Getting Stuffed in the Valley
Damian has two deer heads. They roll around a little in the boot, but he makes the drive down to the only taxidermist still working. Bryce comes to the door after several knocks. He has a stubby in his right hand, his granddaughter in his left, and a roll your own expiring at the side of his mouth.
“I don’t want this work anymore.”
“You could have told me before I drove down.”
“Alright, but I dunno when I can fit those in, give me a bell in a month.”
Weeks later, Damian is at the pickup spot, at the rear of the McDonald’s car park, on the bypass between the two towns. He waits through a burger, French fries, three cokes, and a make your own cappuccino. After that, he drives over to Bryce’s, knocks, phones, and goes home.
Two days pass before Bryce answers.
“Didn’t you see the news, the stolen Fairmont up in flames at the Raleigh Street servo? Yeah that one, the heads were in the boot. You owe me six hundred bucks.”
“Not without the heads I don’t.”
“I did a real good job, I’ve got responsibilities, I don’t need this sort of thing.”
“I’m not paying for missing heads.”
On the wall behind the cutting chair is Damian’s first kill. A maximum point antler spread. The full brisket hangs out over the waiting couch. There aren’t appointments, it’s an old-style barber shop where you walk in, take a seat, and wait. Every new customer makes the same joke about the talking moose head scene with Manuel and the Colonel in Fawlty Towers.
“Just the normal, off the ears, off the collar, shorter all over.”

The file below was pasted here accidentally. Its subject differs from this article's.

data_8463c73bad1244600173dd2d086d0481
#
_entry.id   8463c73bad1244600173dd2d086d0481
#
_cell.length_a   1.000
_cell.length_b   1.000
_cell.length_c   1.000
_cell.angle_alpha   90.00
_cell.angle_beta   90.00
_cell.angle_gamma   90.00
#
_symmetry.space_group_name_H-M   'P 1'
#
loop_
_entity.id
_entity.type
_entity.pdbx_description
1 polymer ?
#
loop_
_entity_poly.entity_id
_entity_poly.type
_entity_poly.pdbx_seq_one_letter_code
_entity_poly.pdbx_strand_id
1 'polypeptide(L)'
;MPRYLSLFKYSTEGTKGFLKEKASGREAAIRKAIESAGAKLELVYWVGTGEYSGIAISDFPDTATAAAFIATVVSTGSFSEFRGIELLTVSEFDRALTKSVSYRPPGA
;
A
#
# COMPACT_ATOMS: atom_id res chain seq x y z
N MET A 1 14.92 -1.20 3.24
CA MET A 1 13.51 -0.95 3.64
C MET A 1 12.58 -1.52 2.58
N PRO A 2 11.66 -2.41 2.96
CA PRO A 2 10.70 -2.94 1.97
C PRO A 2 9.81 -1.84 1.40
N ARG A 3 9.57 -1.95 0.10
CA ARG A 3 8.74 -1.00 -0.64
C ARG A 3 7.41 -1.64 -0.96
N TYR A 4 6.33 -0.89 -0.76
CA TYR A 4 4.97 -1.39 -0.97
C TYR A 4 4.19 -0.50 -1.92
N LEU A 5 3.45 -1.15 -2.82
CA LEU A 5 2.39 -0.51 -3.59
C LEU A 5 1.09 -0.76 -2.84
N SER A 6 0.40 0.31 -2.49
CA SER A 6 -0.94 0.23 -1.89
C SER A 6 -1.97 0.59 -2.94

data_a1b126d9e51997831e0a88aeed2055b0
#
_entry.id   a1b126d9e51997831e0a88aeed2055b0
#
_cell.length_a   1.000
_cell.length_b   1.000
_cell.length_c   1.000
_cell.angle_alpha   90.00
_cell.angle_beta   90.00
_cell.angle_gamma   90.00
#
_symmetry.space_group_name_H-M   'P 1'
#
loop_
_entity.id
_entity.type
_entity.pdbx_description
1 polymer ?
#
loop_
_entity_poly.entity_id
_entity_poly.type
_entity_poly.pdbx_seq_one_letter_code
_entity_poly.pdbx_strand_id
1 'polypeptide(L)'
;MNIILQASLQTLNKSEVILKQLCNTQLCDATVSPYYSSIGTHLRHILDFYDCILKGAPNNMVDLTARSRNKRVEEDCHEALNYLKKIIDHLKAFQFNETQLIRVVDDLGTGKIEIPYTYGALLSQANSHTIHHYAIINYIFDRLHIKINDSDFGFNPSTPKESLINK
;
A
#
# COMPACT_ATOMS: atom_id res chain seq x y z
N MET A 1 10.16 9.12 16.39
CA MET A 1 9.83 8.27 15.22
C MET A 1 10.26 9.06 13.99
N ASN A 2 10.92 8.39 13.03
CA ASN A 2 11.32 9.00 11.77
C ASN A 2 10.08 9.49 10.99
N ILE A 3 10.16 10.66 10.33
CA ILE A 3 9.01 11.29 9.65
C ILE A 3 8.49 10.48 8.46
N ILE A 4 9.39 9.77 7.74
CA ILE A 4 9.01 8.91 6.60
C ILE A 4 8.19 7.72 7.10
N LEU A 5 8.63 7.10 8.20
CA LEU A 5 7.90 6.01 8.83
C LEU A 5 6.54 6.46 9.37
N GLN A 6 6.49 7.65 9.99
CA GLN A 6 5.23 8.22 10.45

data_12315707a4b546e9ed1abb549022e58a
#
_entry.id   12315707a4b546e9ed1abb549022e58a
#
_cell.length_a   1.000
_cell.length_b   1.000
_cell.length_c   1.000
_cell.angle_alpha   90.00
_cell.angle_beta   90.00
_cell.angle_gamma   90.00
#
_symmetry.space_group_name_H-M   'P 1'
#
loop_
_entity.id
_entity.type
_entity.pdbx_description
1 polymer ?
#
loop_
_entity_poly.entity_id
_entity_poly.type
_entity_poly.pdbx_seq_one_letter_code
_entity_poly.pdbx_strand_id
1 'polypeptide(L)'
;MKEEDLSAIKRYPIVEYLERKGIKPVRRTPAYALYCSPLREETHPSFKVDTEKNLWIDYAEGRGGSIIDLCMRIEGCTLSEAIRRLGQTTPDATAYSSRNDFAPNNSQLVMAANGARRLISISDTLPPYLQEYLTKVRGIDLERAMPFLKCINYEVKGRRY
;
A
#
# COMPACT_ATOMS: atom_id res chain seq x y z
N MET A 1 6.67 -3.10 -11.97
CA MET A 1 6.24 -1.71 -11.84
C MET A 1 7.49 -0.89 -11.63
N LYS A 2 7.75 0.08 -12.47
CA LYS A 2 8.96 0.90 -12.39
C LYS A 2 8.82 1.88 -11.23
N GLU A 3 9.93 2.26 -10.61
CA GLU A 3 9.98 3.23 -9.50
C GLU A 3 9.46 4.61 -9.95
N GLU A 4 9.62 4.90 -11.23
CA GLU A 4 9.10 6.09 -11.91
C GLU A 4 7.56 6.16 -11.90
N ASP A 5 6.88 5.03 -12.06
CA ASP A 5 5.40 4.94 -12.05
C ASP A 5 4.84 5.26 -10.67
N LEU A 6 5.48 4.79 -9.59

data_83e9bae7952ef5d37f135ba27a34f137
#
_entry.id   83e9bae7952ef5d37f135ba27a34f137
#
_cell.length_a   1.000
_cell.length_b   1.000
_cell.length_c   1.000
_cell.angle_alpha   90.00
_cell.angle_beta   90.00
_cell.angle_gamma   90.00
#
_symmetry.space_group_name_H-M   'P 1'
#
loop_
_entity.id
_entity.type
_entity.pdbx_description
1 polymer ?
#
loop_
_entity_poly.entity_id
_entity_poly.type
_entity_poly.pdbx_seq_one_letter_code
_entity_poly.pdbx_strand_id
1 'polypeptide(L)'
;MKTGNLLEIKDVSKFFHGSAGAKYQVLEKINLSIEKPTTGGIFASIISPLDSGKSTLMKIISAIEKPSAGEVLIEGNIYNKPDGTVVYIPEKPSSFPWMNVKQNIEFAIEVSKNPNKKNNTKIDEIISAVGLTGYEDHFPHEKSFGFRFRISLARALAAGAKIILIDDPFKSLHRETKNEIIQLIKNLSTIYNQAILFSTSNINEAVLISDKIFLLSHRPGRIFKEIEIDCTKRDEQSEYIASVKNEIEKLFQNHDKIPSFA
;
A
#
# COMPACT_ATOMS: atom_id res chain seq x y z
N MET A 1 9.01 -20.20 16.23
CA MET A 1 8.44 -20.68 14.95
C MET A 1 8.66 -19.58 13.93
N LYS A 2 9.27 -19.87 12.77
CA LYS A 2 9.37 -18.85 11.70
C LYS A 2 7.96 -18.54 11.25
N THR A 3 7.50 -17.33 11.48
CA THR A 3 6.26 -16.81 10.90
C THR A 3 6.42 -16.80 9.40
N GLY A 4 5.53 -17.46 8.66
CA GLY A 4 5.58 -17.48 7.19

“You owe me two heads.”
“I told you to stop at that one, you’d never do any better. It took the six of us to lift it into the ute.”
“You took a year to cure and dress it. You want the razor to clean up your neck?”
Bryce pays the seventeen-dollar standard unemployed, pensioner rate discount. He has only a fifty, offers to buy a coffee to break it for the cash register. Damian takes the coffee, gives Bryce his change. The U2 video is playing over and over again. A fire inspector walks in, wanting the key for the side lane to check the hose closet. The next in line moves to the chair.
“I’m driving my girl’s car since those jerks took the Ford.”
“Yeah see ya next time, yours or mine, I’ll come down to the valley at some point.”
“I’ve still got Emily to watch after school, and I picked up a new cooler for work. You know that stag is worth thousands, right?”
“You still owe me two heads.”
The new guy asks for something other than Sunday Bloody Sunday.